She talks about the musicians who play on the song, “Dave Pearlman (pedal steel) was recommended by Randy Mitchell (who in addition to playing electric guitars also produced the album). Randy has played with Donna Summer and Billy Bob (Thornton) and I just respected his opinion. It is so fabulous, because on this record, with players that were brought in, it just gave me chills up and down my spine. I was, ya’ this is what I am looking for. This is what I’ve wanted.  Over the years, it has been a blessing in disguise, because I have never quite reached what I wanted in previous recordings for some of these songs. Finally, with the players on this record I feel I reached that. It is such a great feeling. Mark Christian plays the guitar a lot on that song and then the lead on the solo is played by Randy.”

Michael-Ann Azoulai plays acoustic guitar on “Hard To Breathe,” Randy Mitchell also plays the bazouki, Phil Parlapiano is the keyboardist and organist, Taras Prodaniuk is the bassist, Erik Eldenius is the drummer and Susan Sheller provides backing vocals.  

“Mamma’s Sleepin,” sounds like it came straight out of Pigeon Forge in the mountains of Eastern Tennessee, or as is the case with Michael Ann Azoulai it was more accurately influenced by the music that she heard in the Ozark Mountains when she was first developing a serious interest in music.

“I wanted to write something that was sort of back porch, downhome with a jamboree feel. I also wanted it to be a song that was an anthem if you will for people that had gone through abuse, child abuse and to just put it out there that it was not okay to be treated disrespectfully and to stand up for yourself. It is in defiance as far as what I experienced growing up with my dad. The beauty of art is you can say what you want to say. I had the opportunity to portray something that was painful and to standup for myself in singing this song and in delivering it through my music. It was also, emotionally a great release.  It was cathartic for me to be able to write that song. So many people loved it (the song) and I think I shocked a lot of people when I told them the real story behind it, but my theory in life is, if I can bless someone else and give them an opportunity to grow or to touch something divine in their lives, if it helps them in a positive way then I am delighted. I feel like my music has some worth.  I am grateful and that’s the key,” she says.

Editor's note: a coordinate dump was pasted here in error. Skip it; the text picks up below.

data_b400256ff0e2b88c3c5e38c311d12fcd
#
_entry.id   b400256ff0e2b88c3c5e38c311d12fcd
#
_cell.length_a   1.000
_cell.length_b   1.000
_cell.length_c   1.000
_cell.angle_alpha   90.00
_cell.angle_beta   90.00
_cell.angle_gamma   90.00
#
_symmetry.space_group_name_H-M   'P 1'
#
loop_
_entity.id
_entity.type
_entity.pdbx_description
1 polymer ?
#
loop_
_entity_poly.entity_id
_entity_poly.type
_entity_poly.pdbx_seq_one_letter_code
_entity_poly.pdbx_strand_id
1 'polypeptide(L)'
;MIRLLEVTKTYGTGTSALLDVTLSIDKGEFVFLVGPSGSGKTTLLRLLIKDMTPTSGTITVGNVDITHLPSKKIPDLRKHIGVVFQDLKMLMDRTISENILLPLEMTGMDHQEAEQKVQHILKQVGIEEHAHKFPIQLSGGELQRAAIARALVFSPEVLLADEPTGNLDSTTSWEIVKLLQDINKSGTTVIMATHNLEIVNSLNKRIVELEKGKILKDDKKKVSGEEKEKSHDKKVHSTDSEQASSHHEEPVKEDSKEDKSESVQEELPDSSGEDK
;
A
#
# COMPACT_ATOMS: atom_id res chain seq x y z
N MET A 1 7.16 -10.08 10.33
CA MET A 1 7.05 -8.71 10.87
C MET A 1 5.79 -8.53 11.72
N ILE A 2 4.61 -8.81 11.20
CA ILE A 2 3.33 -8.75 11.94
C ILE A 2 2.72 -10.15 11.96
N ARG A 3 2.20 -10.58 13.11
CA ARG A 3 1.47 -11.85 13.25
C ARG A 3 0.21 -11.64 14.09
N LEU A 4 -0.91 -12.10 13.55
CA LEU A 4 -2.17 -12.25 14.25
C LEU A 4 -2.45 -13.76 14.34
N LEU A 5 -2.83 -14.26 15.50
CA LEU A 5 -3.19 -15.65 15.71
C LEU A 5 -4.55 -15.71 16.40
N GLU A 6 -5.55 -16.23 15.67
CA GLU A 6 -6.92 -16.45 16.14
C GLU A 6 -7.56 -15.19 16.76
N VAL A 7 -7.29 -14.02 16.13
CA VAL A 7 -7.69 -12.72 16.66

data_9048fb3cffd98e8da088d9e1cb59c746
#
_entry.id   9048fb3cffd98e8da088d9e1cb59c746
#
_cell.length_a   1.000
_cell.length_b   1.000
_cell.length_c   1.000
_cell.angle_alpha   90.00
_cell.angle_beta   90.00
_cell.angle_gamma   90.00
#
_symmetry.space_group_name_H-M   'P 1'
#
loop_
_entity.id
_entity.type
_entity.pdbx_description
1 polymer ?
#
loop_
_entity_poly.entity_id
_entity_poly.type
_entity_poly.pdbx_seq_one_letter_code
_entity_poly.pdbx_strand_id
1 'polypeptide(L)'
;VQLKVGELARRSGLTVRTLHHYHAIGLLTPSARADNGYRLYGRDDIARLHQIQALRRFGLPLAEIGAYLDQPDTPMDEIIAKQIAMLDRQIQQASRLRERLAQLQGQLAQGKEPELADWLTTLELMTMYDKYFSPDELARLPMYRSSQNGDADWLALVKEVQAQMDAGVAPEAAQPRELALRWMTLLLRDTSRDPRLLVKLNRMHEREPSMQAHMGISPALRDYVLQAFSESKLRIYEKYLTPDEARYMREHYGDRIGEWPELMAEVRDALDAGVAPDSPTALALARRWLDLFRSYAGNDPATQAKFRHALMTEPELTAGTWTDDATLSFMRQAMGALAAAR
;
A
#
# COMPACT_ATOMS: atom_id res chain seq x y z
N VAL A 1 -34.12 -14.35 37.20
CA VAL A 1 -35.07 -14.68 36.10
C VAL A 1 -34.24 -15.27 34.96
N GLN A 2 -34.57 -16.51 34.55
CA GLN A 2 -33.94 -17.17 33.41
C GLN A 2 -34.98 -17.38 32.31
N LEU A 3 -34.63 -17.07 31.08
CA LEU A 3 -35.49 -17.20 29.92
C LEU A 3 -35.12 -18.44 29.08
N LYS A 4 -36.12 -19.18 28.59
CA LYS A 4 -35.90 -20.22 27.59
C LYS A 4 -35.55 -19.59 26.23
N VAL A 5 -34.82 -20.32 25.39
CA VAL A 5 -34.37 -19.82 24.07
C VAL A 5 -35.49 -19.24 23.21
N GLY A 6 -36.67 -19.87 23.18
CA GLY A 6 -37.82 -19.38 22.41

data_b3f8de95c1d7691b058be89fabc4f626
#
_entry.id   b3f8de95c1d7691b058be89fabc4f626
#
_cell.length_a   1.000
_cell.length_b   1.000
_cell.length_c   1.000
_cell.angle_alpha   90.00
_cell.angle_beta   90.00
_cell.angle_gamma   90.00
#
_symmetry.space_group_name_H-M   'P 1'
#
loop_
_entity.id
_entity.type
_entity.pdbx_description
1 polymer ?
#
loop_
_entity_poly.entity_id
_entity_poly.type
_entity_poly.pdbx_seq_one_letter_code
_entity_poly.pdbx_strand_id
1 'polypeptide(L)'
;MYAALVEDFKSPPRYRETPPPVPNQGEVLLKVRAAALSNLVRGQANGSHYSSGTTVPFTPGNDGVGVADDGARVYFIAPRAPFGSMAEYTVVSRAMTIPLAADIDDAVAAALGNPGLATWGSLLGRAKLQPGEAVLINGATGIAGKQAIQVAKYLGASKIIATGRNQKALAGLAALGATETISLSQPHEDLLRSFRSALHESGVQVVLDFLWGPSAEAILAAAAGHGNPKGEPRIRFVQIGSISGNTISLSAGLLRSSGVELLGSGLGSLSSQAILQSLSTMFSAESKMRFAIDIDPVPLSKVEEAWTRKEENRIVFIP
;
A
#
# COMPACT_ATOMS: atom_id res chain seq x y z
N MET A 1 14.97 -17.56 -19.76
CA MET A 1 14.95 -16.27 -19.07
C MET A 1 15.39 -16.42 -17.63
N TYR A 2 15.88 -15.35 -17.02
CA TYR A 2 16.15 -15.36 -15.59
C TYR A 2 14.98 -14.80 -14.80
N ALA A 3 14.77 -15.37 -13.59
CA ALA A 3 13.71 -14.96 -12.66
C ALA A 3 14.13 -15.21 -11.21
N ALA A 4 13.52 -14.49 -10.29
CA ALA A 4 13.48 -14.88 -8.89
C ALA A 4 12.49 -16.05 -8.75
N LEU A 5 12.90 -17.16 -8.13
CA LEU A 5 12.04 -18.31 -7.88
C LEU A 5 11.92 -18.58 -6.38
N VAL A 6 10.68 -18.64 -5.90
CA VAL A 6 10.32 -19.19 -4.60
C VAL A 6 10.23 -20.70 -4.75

In college, on the weekends, I started to go to (the home of) my friend’s family, in the Ozarks. It was during the summer and that had a big influence on me. I felt this family was very salt of the earth and I appreciated how genuine the people were and the music that I learned from them. They were songs that I certainly had never been exposed to or heard of. It was a little bit Country, Bluegrass and Folk. I look at it more along the lines of the Carter Family. On Saturday night they (her friend’s family) would literally put on a show with a generator for power and all of the family members would come, play and sing several tunes. Some of them were old Country song, some of them were spiritual and others came from different backgrounds, but they were definitely Country or Bluegrass or Gospel.